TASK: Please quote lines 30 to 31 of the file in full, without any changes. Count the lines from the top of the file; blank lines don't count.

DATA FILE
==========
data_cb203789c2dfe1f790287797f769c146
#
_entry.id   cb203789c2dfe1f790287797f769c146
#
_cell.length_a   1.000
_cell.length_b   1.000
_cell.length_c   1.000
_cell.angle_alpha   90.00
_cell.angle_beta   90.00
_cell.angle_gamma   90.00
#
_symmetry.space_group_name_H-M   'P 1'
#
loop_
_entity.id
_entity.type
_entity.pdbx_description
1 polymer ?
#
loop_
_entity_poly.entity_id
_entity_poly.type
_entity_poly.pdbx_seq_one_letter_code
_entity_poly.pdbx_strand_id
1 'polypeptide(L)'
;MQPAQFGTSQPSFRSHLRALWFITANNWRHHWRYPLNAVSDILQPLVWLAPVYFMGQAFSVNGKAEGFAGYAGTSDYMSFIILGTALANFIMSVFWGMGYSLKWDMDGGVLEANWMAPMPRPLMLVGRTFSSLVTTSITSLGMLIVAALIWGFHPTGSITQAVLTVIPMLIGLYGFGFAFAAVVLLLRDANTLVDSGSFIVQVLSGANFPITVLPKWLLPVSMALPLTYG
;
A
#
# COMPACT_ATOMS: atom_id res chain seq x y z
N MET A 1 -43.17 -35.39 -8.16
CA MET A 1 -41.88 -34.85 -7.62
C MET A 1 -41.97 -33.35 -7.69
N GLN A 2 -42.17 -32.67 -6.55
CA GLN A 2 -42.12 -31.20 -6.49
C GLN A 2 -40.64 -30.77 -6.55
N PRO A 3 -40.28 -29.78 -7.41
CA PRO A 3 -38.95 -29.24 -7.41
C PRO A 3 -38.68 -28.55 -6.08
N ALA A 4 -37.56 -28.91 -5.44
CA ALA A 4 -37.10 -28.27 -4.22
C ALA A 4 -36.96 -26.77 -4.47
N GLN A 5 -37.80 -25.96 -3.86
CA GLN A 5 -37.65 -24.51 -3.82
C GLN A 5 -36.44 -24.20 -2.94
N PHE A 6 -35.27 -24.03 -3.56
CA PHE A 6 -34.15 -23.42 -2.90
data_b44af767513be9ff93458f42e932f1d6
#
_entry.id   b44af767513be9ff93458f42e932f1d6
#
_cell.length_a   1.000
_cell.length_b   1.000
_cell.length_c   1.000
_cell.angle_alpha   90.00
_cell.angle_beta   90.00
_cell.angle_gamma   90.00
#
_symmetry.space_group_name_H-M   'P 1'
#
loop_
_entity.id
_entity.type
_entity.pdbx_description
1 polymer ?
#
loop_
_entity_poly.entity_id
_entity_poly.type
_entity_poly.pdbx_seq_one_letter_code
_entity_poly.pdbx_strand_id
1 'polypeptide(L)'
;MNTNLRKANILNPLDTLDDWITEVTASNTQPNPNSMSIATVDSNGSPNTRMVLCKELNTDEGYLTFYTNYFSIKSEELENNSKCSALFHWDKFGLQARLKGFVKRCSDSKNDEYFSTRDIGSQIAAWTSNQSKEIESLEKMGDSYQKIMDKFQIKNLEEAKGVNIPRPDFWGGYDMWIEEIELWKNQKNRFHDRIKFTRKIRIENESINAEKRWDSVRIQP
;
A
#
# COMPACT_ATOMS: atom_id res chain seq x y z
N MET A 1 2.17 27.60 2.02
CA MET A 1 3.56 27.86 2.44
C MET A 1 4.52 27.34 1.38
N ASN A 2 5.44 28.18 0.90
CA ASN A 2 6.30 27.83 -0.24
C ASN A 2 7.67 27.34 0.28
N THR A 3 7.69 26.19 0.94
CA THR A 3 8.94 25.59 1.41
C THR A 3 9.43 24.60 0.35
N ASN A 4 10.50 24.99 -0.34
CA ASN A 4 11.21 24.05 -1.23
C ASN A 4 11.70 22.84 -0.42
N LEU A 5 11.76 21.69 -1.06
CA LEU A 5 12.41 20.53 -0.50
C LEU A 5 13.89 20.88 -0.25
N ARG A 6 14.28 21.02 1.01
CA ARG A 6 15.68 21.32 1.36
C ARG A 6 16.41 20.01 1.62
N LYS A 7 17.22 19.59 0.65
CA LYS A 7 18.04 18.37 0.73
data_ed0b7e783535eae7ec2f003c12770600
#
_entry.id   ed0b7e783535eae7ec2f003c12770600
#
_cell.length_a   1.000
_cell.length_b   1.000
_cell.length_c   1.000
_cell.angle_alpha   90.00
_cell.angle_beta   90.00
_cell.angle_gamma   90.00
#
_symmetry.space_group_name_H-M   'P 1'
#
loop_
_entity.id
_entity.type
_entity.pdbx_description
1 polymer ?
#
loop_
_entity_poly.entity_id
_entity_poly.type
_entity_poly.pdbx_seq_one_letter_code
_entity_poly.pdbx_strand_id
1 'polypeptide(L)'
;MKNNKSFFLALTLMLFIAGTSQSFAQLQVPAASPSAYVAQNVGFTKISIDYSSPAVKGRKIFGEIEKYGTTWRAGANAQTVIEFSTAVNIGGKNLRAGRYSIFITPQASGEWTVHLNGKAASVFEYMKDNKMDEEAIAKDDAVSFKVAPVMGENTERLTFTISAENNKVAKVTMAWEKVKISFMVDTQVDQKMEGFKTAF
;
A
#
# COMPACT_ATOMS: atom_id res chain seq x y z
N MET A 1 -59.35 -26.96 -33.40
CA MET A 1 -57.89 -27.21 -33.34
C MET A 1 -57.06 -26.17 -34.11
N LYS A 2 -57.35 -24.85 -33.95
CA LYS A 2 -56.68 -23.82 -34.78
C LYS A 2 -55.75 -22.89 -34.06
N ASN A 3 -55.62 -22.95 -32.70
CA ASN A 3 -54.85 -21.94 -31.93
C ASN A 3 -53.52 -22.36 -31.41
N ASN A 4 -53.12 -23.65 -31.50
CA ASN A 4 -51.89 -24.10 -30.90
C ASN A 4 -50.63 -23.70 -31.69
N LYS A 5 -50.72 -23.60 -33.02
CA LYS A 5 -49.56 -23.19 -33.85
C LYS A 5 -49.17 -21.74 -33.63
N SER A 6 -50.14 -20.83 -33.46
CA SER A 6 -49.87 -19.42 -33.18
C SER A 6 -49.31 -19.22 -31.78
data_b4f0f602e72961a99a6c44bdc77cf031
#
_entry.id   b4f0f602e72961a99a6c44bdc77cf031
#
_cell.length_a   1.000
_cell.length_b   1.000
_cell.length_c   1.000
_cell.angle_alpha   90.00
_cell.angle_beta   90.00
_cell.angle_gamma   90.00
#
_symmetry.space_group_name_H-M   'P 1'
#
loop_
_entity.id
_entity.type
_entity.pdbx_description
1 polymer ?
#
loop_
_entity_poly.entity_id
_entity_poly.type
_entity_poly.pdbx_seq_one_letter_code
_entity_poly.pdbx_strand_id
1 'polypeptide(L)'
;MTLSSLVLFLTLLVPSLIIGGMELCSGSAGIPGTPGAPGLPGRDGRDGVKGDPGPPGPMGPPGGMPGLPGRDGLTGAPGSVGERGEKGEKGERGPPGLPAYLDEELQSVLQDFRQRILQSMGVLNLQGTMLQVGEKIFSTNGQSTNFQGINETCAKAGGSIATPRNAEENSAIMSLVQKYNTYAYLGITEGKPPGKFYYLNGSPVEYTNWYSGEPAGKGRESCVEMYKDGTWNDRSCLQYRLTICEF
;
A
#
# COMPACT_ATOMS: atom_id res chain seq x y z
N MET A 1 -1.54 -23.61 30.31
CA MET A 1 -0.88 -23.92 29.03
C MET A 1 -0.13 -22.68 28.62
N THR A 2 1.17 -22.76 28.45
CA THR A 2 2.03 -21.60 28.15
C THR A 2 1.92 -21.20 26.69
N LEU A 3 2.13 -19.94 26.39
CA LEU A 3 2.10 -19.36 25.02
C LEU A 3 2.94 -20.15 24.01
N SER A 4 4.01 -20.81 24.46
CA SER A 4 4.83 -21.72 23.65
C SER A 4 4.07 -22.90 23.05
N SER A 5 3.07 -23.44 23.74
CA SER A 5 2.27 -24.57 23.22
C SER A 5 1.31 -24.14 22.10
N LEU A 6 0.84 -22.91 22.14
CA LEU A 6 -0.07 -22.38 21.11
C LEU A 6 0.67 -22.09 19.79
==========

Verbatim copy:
# COMPACT_ATOMS: atom_id res chain seq x y z
N MET A 1 -43.17 -35.39 -8.16